Ayurveda is the traditional healing system of India.  As a totality, with all of its nuances, it is complex.  However, at its most basic, it revolves around balance.

It recognizes five elements (earth, water, air, fire, and ether), twenty qualities (things like hot/cold, oily/dry, smooth/rough), and three “doshas.”  These three doshas are probably the most familiar part of Ayurvedic thought in the West.

The doshas are vata (considered air + ether), pitta (fire + water), and kapha (water + earth).  Each is characterized by a particular subset of the qualities.  For instance, vata is light, dry, cold, etc.  Although each person is believed to have an innate constitution characterized by the dominance of a particular dosha or pair of doshas, the goal is to seek balance, and imbalance is viewed as the cause of disease.

Because Ayurveda arose in ancient India, and it is a holistic system, Ayurveda and Hinduism have largely been intertwined.  This may make some Christians uncomfortable.  The basic principles of balance, however, appear to be a common thread among all traditional healing systems and can be potentially considered independently of Hindu religious thought.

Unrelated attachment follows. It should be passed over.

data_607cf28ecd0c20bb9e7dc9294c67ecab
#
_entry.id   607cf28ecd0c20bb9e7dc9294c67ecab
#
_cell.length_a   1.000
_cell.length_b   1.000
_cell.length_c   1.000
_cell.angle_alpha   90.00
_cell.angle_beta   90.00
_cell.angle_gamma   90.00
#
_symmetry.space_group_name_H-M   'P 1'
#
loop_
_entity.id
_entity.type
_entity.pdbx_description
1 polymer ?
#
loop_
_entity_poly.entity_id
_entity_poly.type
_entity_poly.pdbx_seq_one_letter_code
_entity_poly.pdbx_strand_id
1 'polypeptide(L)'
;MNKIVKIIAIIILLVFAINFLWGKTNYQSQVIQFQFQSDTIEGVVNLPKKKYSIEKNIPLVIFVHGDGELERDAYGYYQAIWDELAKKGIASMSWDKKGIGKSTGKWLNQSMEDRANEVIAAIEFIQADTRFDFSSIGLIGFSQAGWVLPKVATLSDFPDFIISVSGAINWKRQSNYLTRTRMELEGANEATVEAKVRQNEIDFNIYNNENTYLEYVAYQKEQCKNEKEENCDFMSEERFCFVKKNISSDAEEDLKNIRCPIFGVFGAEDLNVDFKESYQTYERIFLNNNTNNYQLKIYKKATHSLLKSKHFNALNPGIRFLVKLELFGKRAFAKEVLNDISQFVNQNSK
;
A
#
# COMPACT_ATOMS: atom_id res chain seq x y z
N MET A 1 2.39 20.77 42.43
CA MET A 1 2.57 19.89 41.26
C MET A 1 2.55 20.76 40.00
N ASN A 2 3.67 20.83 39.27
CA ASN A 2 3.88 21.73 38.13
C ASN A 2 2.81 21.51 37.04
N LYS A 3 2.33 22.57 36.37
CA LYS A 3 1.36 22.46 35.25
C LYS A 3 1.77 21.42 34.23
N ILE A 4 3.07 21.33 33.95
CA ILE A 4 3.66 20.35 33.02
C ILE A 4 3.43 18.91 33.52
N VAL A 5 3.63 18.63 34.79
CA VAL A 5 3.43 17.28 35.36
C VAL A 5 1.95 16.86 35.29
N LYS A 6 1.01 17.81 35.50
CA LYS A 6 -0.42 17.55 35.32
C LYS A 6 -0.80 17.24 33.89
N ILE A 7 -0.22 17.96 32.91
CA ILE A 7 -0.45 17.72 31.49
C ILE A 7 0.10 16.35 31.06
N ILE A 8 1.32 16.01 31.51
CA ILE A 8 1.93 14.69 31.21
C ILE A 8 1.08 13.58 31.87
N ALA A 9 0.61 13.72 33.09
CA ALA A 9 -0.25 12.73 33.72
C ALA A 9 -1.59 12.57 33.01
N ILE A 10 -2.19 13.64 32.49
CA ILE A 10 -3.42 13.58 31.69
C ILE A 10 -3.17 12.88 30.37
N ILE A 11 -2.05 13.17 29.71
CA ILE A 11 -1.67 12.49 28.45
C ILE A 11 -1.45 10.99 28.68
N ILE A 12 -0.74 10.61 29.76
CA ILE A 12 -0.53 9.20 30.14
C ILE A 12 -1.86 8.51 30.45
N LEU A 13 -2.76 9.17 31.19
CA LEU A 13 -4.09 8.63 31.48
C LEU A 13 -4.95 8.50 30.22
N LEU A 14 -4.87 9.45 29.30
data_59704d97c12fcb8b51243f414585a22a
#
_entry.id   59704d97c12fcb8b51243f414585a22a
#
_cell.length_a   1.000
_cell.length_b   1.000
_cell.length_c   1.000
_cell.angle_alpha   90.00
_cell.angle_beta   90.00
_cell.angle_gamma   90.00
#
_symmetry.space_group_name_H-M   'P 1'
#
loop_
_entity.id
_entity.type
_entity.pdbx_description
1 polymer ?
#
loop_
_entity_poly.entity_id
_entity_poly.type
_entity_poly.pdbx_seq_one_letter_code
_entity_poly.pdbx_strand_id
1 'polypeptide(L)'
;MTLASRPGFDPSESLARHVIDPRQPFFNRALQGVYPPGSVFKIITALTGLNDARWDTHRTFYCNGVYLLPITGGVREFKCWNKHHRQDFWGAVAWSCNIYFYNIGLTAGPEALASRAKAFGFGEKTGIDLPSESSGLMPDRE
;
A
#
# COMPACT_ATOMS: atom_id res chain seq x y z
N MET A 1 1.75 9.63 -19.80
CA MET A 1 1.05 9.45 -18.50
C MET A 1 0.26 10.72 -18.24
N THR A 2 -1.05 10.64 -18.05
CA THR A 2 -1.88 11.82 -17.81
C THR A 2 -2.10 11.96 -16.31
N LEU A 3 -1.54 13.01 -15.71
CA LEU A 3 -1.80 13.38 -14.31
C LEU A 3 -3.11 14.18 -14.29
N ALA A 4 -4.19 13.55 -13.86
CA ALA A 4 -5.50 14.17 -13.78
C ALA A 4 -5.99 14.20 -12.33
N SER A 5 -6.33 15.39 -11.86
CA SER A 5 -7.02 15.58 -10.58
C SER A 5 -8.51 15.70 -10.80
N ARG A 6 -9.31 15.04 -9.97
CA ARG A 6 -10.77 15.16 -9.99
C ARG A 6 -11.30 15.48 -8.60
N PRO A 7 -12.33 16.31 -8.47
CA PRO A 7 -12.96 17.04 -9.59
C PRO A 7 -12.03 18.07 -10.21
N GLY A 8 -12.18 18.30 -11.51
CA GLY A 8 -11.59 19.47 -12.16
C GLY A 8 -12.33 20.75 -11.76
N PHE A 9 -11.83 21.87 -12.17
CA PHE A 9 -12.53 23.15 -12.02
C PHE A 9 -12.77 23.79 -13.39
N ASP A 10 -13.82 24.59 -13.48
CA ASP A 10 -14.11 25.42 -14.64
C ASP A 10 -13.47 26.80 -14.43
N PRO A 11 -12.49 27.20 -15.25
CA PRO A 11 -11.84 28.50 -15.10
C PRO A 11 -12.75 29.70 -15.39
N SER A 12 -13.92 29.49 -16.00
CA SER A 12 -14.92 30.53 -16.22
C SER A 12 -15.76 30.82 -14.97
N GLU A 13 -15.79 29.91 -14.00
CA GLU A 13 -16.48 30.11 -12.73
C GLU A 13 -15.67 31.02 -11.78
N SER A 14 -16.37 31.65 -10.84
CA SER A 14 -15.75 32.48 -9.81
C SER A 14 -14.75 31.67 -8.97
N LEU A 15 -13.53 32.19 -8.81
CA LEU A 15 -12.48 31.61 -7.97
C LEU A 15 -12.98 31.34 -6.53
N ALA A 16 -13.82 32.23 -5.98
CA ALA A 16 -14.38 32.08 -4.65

Some of the principles, although typically applied in a fairly complex manner, seem like common sense when we really stop to think about it.  If one is out of balance in the direction of being too cold, the solution would be to add heat (through food or other controllable factors).  If too dry, add moisture.  And so on.  These principles may be employed by anyone, but if you are interested in more complex Ayurvedic balancing, you probably want a trained practitioner.

Dr. Douillard is a very common-sense, well-balanced (ha!) source of information from a Western Ayurvedic perspective.


The Ayurvedic Institute